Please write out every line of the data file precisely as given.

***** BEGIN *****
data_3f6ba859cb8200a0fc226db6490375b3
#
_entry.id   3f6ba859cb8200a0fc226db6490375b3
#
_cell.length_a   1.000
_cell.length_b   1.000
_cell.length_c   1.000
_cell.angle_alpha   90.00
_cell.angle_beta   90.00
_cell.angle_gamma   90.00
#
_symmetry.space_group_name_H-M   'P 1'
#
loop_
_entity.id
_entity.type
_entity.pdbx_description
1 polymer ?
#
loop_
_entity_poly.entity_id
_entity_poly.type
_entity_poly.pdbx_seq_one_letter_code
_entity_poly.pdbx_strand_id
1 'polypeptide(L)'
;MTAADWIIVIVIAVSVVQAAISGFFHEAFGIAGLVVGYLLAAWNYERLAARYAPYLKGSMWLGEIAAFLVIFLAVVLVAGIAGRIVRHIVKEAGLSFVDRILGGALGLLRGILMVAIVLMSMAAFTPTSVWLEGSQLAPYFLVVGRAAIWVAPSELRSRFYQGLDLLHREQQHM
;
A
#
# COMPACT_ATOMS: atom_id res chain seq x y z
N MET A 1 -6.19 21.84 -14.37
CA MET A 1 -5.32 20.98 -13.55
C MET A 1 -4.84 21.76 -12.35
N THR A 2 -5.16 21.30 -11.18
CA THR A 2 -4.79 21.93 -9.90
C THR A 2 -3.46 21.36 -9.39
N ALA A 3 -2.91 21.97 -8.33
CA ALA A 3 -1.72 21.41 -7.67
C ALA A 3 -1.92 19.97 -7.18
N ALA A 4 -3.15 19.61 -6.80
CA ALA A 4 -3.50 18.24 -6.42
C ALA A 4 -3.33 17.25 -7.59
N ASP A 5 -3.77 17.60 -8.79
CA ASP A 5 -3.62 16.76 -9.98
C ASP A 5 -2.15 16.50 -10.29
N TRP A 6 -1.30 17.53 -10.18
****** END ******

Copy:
data_3f6ba859cb8200a0fc226db6490375b3
#
_entry.id   3f6ba859cb8200a0fc226db6490375b3
#
_cell.length_a   1.000
_cell.length_b   1.000
_cell.length_c   1.000
_cell.angle_alpha   90.00
_cell.angle_beta   90.00
_cell.angle_gamma   90.00
#
_symmetry.space_group_name_H-M   'P 1'
#
loop_
_entity.id
_entity.type
_entity.pdbx_description
1 polymer ?
#
loop_
_entity_poly.entity_id
_entity_poly.type
_entity_poly.pdbx_seq_one_letter_code
_entity_poly.pdbx_strand_id
1 'polypeptide(L)'
;MTAADWIIVIVIAVSVVQAAISGFFHEAFGIAGLVVGYLLAAWNYERLAARYAPYLKGSMWLGEIAAFLVIFLAVVLVAGIAGRIVRHIVKEAGLSFVDRILGGALGLLRGILMVAIVLMSMAAFTPTSVWLEGSQLAPYFLVVGRAAIWVAPSELRSRFYQGLDLLHREQQHM
;
A
#
# COMPACT_ATOMS: atom_id res chain seq x y z
N MET A 1 -6.19 21.84 -14.37
CA MET A 1 -5.32 20.98 -13.55
C MET A 1 -4.84 21.76 -12.35
N THR A 2 -5.16 21.30 -11.18
CA THR A 2 -4.79 21.93 -9.90
C THR A 2 -3.46 21.36 -9.39
N ALA A 3 -2.91 21.97 -8.33
CA ALA A 3 -1.72 21.41 -7.67
C ALA A 3 -1.92 19.97 -7.18
N ALA A 4 -3.15 19.61 -6.80
CA ALA A 4 -3.50 18.24 -6.42
C ALA A 4 -3.33 17.25 -7.59
N ASP A 5 -3.77 17.60 -8.79
CA ASP A 5 -3.62 16.76 -9.98
C ASP A 5 -2.15 16.50 -10.29
N TRP A 6 -1.30 17.53 -10.18